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Town turbine noise within legal range; Study concludes noise from second turbine might exceed limits

While the town’s current 1.65-megawatt wind turbine does not exceed legal noise thresholds the addition of a second one at the Wastewater Treatment Facility on Blacksmith Shop Road will come close to doing so and may even surpass both the state and local levels under certain conditions.

As a result, the town may have to take steps to mitigate the noise, although what those will be have yet to be determined.

Yesterday afternoon at Town Hall Assistant Town Manager Heather B. Harper told a group of roughly 25 residents, including many living less than a mile from the first turbine that became operational in March, that her office would continue to work with the neighbors to come up with solutions to address their concerns. But she said that would not halt the construction of the second turbine, which is currently being built.

She estimated it would take 12 to 18 months for town officials “to really determine what the impacts are and what the mitigation strategies might be.”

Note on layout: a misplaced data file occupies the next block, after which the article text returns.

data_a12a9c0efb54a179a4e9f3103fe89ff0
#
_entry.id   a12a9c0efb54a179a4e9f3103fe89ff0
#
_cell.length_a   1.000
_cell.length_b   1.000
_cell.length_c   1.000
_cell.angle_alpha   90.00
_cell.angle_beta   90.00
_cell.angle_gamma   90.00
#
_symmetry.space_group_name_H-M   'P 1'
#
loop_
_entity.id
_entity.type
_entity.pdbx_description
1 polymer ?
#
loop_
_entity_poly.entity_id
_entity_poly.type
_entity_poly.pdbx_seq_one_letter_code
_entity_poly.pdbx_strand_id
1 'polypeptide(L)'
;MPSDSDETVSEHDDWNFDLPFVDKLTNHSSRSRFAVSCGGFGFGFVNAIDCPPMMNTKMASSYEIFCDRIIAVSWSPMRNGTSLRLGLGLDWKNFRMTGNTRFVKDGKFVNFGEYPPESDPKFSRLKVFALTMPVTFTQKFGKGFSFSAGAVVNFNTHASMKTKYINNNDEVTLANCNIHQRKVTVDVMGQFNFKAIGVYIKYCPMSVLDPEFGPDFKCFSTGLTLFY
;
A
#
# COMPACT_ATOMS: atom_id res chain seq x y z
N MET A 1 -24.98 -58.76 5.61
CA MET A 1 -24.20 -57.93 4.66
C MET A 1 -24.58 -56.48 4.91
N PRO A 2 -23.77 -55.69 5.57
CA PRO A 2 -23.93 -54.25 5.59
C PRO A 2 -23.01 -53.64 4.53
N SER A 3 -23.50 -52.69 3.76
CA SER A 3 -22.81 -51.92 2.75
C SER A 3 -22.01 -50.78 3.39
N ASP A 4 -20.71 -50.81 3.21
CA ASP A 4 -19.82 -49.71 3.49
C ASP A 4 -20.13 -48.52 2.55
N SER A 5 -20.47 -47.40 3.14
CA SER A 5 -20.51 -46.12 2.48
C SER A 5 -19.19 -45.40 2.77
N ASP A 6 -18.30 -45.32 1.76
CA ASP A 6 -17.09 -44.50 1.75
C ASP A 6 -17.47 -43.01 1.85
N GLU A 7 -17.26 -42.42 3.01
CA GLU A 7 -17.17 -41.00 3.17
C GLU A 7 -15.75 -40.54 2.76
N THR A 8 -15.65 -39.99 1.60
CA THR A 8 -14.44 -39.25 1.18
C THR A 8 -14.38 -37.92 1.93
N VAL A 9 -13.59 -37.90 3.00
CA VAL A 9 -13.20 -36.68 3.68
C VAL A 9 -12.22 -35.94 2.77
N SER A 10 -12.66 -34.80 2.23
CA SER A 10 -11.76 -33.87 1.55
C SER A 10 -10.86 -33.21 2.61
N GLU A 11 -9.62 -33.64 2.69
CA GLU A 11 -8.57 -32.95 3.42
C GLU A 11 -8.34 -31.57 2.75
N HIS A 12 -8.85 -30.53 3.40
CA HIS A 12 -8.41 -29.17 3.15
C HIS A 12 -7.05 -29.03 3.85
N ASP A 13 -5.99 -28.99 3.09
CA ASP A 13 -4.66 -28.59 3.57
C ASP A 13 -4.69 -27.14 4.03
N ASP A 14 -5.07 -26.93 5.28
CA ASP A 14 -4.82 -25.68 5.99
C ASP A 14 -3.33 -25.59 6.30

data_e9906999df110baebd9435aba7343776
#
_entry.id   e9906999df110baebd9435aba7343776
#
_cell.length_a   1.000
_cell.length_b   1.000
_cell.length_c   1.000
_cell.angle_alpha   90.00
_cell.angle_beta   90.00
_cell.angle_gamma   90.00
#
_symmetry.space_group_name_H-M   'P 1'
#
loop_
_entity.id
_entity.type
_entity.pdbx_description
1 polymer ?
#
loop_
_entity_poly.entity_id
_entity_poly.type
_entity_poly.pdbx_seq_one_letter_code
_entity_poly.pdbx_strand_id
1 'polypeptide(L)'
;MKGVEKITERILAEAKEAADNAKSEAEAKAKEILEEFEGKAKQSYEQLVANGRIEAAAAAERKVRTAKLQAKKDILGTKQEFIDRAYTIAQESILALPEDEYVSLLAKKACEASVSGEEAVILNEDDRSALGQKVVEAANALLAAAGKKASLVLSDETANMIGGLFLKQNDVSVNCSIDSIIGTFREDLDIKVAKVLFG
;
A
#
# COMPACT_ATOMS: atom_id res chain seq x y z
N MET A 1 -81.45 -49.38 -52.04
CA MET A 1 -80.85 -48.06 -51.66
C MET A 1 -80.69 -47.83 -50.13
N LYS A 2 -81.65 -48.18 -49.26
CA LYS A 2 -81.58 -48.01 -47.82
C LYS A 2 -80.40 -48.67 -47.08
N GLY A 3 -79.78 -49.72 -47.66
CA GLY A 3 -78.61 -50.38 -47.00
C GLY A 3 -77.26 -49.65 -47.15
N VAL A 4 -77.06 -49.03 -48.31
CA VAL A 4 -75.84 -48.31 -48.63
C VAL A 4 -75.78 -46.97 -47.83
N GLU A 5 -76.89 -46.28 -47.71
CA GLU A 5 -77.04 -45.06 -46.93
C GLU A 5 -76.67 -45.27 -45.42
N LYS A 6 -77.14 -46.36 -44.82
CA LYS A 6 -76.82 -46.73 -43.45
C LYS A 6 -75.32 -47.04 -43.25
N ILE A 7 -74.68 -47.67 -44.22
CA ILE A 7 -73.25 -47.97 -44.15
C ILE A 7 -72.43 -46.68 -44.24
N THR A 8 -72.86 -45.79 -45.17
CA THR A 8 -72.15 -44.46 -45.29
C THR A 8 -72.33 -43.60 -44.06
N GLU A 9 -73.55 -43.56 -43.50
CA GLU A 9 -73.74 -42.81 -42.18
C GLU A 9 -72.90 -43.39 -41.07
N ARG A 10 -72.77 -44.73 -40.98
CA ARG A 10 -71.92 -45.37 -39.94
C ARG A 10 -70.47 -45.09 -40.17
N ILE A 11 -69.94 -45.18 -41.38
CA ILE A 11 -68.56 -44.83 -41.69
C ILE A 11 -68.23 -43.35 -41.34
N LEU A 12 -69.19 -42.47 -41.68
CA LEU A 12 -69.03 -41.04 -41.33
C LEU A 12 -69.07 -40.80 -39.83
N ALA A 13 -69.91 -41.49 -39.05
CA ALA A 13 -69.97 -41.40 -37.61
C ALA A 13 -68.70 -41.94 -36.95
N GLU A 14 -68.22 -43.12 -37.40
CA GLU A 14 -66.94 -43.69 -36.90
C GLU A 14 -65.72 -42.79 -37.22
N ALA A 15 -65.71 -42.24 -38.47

For some residents that was not sufficient.

“It never stops,” said Terri Pentifallo-Drummey of Blacksmith Shop Road. “You feel it on your chest… We are getting no relief from it.”

Colin P. Murphy of Blacksmith Shop Road asked what would happen in the middle of the night if the turbine exceeded acceptable noise levels. “Who is going to enforce that?’ he asked.

Ms. Harper responded by noting that her office has worked with neighbors since they began complaining about the turbine and its impacts in May. The town hired consultant Harris, Miller, Miller & Hanson of Burlington to determine whether the sound produced by the machine exceeded a 10-decibel increase of ambient sound, which would put it in violation with state noise guidelines. On top of the state limits Falmouth has its own bylaw that limits overall noise to 40 decibels.